I live for family weekends. Now that Chayton is walking its the perfect time to explore our beautiful city and watch as he discovers the world around him.
This weekend we took part in the annual Winter Wander weekend, where all five of the local museums in Vanier Park are available to the public for only $5 admission. It was a great opportunity to learn some of the local history of our city and how the past has shaped who we are today.
We boarded the RCMP St. Roch at the Maritime Museum, the first ship to completely circumnavigate North America and successfully sailed the Northwest Passage in 1940 and again in 1944.
At the H.R. MacMillan Space Centre, we touched the moon, as the centre is now home to one of only five pieces of moon rock that now live here on earth.
But my favourite exhibits of the day were found at the Museum of Vancouver. From Vancouver’s ancient history and the village of c̓əsnaʔəm to predictions on the future of Vancouver with its current housing crisis and future relationship with the rising tides, there was so much for this history nerd to soak in.
While walking through the MOV timeline, two narratives became clear: Vancouver’s diverse community has a dark history of racist tension and the fight for women to achieve gender equality was prevalent in the past and still continues today.
As a first generation Canadian on my dad’s side, we didn’t face the same level of racism that other Chinese-Canadians have experienced in the past. Yet for my husband’s family, who immigrated to Canada from Japan in the 1800s, certain time periods, like the Japanese Internment of WWII, hold a much more personal stab of racism. Even though his family had been Canadian citizens, born of this country for generations, Chris’ grandmother and great aunts were sent to live in the harsh winter climates of the remote internment camps with all their material possessions confiscated and sold…even while the male members of their family had already proven their loyalty to this country by fighting for Canada and against the homeland of their ancestry.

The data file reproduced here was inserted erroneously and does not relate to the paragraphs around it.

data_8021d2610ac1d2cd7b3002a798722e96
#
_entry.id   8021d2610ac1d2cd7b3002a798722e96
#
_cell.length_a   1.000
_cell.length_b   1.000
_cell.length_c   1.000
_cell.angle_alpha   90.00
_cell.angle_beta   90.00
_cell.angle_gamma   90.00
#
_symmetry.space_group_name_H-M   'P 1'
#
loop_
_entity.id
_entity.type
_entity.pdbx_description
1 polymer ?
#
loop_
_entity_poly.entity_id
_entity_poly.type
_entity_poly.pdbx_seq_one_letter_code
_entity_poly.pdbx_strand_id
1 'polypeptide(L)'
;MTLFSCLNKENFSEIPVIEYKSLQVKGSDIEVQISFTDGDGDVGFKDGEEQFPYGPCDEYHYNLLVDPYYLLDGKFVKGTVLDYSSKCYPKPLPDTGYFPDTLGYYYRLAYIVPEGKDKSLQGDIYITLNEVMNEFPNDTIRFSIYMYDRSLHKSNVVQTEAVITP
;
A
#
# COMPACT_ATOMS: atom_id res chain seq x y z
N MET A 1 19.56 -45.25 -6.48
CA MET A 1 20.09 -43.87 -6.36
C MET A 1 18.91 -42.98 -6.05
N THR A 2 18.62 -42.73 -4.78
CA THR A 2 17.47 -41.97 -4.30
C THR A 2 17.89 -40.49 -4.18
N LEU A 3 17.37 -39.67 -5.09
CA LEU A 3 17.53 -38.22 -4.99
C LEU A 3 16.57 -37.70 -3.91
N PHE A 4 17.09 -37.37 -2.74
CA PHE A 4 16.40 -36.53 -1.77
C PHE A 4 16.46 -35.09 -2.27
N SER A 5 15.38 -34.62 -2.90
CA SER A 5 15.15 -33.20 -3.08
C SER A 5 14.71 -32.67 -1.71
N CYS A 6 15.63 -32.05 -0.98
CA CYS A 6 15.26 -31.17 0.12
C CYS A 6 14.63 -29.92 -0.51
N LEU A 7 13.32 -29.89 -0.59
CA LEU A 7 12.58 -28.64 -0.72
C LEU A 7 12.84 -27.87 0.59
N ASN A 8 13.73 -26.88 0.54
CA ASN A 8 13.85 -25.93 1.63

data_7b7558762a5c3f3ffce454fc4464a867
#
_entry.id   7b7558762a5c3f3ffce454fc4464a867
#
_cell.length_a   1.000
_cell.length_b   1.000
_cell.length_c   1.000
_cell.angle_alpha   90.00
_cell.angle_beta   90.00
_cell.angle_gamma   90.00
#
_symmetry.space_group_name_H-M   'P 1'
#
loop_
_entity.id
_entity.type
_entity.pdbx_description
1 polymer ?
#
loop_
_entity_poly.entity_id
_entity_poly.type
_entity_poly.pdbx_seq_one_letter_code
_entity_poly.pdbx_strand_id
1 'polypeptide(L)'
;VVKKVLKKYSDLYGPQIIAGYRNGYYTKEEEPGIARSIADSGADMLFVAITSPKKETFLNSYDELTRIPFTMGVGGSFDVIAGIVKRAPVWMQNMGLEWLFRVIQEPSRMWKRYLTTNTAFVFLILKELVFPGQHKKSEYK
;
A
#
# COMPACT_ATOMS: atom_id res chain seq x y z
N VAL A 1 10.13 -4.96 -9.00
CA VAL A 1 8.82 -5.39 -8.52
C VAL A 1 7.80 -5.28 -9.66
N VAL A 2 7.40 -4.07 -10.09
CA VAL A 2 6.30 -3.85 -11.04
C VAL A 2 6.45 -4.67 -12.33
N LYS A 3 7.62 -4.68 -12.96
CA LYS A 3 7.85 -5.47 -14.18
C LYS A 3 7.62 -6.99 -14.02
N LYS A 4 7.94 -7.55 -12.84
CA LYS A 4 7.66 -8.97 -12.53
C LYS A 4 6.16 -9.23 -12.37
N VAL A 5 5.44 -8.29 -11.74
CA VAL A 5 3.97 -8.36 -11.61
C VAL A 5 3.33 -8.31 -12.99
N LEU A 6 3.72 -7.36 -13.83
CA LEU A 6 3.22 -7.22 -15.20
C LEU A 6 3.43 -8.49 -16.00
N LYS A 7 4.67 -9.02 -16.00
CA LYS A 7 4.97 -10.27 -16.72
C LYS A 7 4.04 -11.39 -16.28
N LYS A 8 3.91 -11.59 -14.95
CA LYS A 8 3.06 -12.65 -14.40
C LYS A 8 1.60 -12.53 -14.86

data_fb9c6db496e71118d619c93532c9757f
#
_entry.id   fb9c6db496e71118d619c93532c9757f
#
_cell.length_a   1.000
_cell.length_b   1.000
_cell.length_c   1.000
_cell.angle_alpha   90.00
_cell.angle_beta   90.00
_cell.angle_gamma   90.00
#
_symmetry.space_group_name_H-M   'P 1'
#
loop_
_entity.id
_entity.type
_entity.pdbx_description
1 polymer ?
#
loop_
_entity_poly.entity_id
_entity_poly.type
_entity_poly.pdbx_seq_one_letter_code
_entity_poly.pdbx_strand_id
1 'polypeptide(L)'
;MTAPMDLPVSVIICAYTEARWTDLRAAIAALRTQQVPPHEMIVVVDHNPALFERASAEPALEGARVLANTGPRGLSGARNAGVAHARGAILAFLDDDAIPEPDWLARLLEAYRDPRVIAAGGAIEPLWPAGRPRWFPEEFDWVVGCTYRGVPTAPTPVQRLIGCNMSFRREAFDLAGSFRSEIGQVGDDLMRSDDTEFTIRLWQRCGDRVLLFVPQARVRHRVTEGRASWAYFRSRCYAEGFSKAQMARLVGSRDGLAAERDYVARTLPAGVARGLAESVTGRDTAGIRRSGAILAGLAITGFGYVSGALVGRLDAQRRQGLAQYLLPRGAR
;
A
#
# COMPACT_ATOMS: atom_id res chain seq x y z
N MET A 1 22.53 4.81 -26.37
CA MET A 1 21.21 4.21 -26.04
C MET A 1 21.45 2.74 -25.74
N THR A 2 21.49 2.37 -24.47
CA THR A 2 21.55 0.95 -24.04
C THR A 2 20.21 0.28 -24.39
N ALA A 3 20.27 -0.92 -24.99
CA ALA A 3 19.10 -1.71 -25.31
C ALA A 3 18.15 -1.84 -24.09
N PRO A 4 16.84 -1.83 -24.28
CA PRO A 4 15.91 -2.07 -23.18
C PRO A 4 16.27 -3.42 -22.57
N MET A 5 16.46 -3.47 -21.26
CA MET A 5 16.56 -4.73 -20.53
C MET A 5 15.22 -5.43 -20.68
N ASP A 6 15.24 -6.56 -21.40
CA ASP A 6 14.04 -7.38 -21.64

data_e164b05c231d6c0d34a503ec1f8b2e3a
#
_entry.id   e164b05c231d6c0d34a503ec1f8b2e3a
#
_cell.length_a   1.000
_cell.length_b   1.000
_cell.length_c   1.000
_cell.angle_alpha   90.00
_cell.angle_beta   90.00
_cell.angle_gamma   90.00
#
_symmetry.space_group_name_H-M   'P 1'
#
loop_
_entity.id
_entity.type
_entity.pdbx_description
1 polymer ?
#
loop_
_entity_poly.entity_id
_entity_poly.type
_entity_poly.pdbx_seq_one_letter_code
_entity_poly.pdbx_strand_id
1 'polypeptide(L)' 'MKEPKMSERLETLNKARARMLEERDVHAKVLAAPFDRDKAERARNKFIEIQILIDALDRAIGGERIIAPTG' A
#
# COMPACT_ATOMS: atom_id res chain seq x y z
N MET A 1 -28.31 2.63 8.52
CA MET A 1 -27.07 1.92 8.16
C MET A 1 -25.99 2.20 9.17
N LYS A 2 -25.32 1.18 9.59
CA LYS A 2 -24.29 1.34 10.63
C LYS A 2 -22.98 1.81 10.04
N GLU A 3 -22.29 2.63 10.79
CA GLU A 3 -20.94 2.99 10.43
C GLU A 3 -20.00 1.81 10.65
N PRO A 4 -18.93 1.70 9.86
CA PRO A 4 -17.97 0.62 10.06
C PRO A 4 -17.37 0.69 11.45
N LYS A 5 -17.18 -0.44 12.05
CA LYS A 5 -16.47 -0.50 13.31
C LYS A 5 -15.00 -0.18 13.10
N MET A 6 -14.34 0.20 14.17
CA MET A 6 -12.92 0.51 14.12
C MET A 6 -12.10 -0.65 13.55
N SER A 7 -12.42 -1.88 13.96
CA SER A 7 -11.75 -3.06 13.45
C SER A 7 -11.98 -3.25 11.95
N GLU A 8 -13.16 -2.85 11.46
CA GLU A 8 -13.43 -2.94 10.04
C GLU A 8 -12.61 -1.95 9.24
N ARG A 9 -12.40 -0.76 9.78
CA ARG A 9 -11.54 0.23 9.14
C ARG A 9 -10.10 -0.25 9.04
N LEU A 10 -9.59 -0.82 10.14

In the c̓əsnaʔəm exhibit we walked through a painful reminder of how Vancouver is built upon the destruction of the Musqueam people and currently stands on unceded territorial land. I remember standing at the edge of this ancient burial site while my friends protected their ancestors from inhumane destruction, a clash of culture taking place only four years ago in 2012.
Yet of all the artifacts houses in the museum, there was one tiny, fragile leaf that impacted my heart above all else.
At first glance there isn’t much too it and I watched as many people passed it by, not acknowledging its significance. A few men even pulled back the curtain, protecting the little leaf from deteriorating in artificial light, and moved on with disinterest.
But I could not ignore it.
Against all odds, this little leaf has survived nearly one hundred years and still cries out its call for justice, equality and a voice for women to be heard. It was worn by Florence Roth during the last heavy days of women’s suffrage and when white women were granted the vote in Canada in 1918, she carefully tucked the leaf away.
I owe my right to vote to these courageous women who risked much in their day to bring equality. And I am ever thankful that the vote did not end with only white women, but expanded to us all, bringing all women into the public dialogue and giving us a space to speak at the political table. Since then we’ve had many Members of Parliament, a female Prime Minister and currently a Federal Cabinet that is gender balanced and highly qualified. And it all started with courageous voices, determined action and fragile ivy leaves like this.
No our city and our country is not perfect; and we still have a long way yet to go. But walking through these halls of history gives me hope that things do change but we must move forward together, on equal ground, if we are to achieve all the good that Vancouver can be.
Q: Did you take part in Winter Wander 2016? What were the highlights for you?